By Kirby Arnold, Special Contributor
INDIANAPOLIS – Of the hundreds of laps each driver has run in practice for Sunday’s Indianapolis 500, they had little chance to work on one of the most important factors that could lead to victory.
The last lap before a pit stop and the first lap after a stop around the 2½-mile Indianapolis Motor Speedway are critical to gaining – or losing – track position. In laps and out laps, as they’re called, have won and lost this race, and there isn’t a driver in the field who didn’t make them a part of their preparation for Sunday’s race.
“The in and out laps are really important here, and they’re something I really focused on to improve,” said Stefan Wilson, who was set to start 25th prior to an injury sustained in a practice crash earlier this week that will keep him out of the car on Sunday.
Scott Dixon, known as a master of the in/out laps, has a simple description of how to do them well.
“Going fast!” he said.
It’s a little more complicated than that. Actually, it is a lot more complicated.
To do it right, a driver must maintain full race speed out of Turn 4 before diving left toward pit entry, gear down and lean on the brake to reach the 60 mph pit road speed limit, stop exactly on marks laid onto the surface of the team’s pit so the crew can add fuel and replace tires, and do it without wasting a fraction of a second.
Leaving the pits, a driver will launch the moment he or she hears “Go!”, release the pit speed button and drive hard around the Turns 1 and 2 acceleration lane to get the tires into optimal temperature.
Do it right, and hopefully they’ll gain time on those they’re racing against. Mess it up in any way, and there will be more positions to make up on track.
“No matter who you’re racing with, if you pit under green you’re going to come back onto the race track with them. That’s how the sequencing works here,” said Mike Hull, managing director of Chip Ganassi Racing. “You just have to make sure you don’t lose that amount of track position on the out lap.”
Sure, speed is the biggest factor in entering and exiting the pits. But so is the need to adjust the car on pit exit so it’s set up to make a quick out lap.
“It’s (a matter of) understanding where you need the weight jacker, where you need the roll bars,” Dixon said. “Ideally as soon as you leave pit road you want to be flat all the way out. Depending on wind conditions or track temp, that can alter quite a bit.”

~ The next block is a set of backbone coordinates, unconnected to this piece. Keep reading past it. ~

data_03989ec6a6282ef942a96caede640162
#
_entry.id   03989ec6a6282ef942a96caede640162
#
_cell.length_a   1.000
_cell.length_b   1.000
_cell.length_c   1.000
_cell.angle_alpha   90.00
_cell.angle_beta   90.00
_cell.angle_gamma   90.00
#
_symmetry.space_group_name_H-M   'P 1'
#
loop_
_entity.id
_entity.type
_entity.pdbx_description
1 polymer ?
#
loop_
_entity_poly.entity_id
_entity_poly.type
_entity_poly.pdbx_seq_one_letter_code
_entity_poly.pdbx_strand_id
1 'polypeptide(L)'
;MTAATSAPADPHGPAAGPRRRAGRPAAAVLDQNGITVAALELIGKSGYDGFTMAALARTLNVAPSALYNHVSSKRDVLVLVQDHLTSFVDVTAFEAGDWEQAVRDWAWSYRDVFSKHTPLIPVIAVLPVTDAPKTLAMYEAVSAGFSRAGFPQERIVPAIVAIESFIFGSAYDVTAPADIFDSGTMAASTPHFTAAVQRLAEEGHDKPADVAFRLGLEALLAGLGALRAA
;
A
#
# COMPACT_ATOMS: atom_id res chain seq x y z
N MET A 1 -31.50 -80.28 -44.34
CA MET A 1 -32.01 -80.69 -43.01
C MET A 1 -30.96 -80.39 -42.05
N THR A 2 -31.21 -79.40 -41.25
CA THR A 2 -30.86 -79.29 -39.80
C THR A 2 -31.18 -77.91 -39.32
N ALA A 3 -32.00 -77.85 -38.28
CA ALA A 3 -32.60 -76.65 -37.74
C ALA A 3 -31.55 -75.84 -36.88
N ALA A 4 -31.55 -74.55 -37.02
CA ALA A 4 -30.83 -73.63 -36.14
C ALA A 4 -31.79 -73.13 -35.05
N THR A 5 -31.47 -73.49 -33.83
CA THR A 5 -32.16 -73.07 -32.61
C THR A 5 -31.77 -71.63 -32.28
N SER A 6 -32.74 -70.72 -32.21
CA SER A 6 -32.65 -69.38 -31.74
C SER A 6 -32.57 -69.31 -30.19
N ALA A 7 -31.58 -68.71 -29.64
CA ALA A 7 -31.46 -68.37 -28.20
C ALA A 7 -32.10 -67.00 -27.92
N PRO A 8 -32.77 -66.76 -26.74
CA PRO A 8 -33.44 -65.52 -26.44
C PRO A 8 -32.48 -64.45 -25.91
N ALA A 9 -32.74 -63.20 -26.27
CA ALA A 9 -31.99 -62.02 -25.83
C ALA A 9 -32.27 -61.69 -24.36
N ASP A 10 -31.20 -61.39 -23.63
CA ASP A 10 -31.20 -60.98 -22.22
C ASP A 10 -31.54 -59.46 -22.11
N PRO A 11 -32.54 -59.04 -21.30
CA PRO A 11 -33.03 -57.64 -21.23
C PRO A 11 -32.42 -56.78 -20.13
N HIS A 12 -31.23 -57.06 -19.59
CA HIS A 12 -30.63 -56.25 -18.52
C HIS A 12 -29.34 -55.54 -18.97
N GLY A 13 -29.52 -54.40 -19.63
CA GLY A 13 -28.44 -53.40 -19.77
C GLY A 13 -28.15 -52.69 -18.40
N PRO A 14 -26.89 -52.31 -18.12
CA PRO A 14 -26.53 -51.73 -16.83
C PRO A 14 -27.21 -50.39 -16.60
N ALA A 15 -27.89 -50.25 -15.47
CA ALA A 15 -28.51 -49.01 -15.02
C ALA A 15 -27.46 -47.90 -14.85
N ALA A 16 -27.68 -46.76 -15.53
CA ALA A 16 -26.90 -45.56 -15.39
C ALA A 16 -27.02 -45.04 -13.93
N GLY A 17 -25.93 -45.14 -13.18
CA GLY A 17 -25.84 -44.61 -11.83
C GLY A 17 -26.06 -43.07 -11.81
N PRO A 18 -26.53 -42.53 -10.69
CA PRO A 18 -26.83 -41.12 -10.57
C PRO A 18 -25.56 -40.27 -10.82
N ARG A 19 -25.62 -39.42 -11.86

All the while, drivers must ensure the tires are in optimal condition coming and going – not too hot or worn in order to make a strong in lap, but also making sure they’ve got sufficient heat on the out lap before the car enters the track on the back straight.
“It’s an arts and science project,” Hull said. “Every driver is different, but how you heat the tire carcass determines how fast you can go as you leave the pit lane. For a driver leaving on cold tires after he releases the speed control at pit exit, how he heats the tires before he finds the race track determines what you do with that first and second lap.”
Entering the pits becomes a lot easier if a driver has taken care of the tires on track, Hull said, especially if it’s been a long stint.
“The in lap itself is not as important as the last 20 percent of the run,” Hull said. “If the driver has kept the tires underneath his or her car for an entire run and they’re not worn out over the last 20 percent, you gain a lot of track position over others. The in laps come with that because your tires are still ample enough that you can get after it to get to the pit lane. That’s really, really important.”
The biggest challenge this month, especially for rookie drivers and those who haven’t raced at Indy in a while, is carrying as much speed as possible out of Turn 4 before slowing from more than 220 mph to the 60 mph pit road speed limit. Dixon suffered the most painful of consequences last year when, entering for his final pit stop while leading the 500, he broke the speed limit by 1 mph. The penalty cost him a what could have become his second Indy 500 victory.
Drivers had little opportunity to practice a true entry into the pits the first week of practice because they were required to use the deceleration lane that begins at the entry to Turn 3. The only practice time to pit off Turn 4, as they will in the race, were two-hour sessions Monday and Friday.
During early practice sessions, Wilson said he tried to carry as much speed as he could on the deceleration lane in the third and fourth turns, then accelerate until he reached the pit entry.
“That’s about as much as you can do to simulate the in lap off Turn 4,” he said.
Even getting into his pit box is an area to gain time, Wilson said.
“Those couple of tenths of a second can cost you positions,” he said. “It’s so hard to make up positions around here, you can’t afford to give up anything. We’re measuring all of that and at the end of each day looking at those reports, seeing where we can improve and what we can do better. (The first practice day) I had the fastest out laps. That’s an area I feel really good about, but I had to work on my pit in and getting into the box.”
Nothing in practice, Dixon said, can completely simulate pit-in and pit-out situations that drivers will encounter in the race.
“In practice we may be in qualifying trim or lower trims with used tires, and that will be a lot different feeling than with full (fuel) tanks and those scenarios for the race,” Dixon said. “You don’t want to make a silly mistake.”
Mistakes cost not only time, but potentially victory in the biggest race of the year. If anyone knows that, it’s Dixon.
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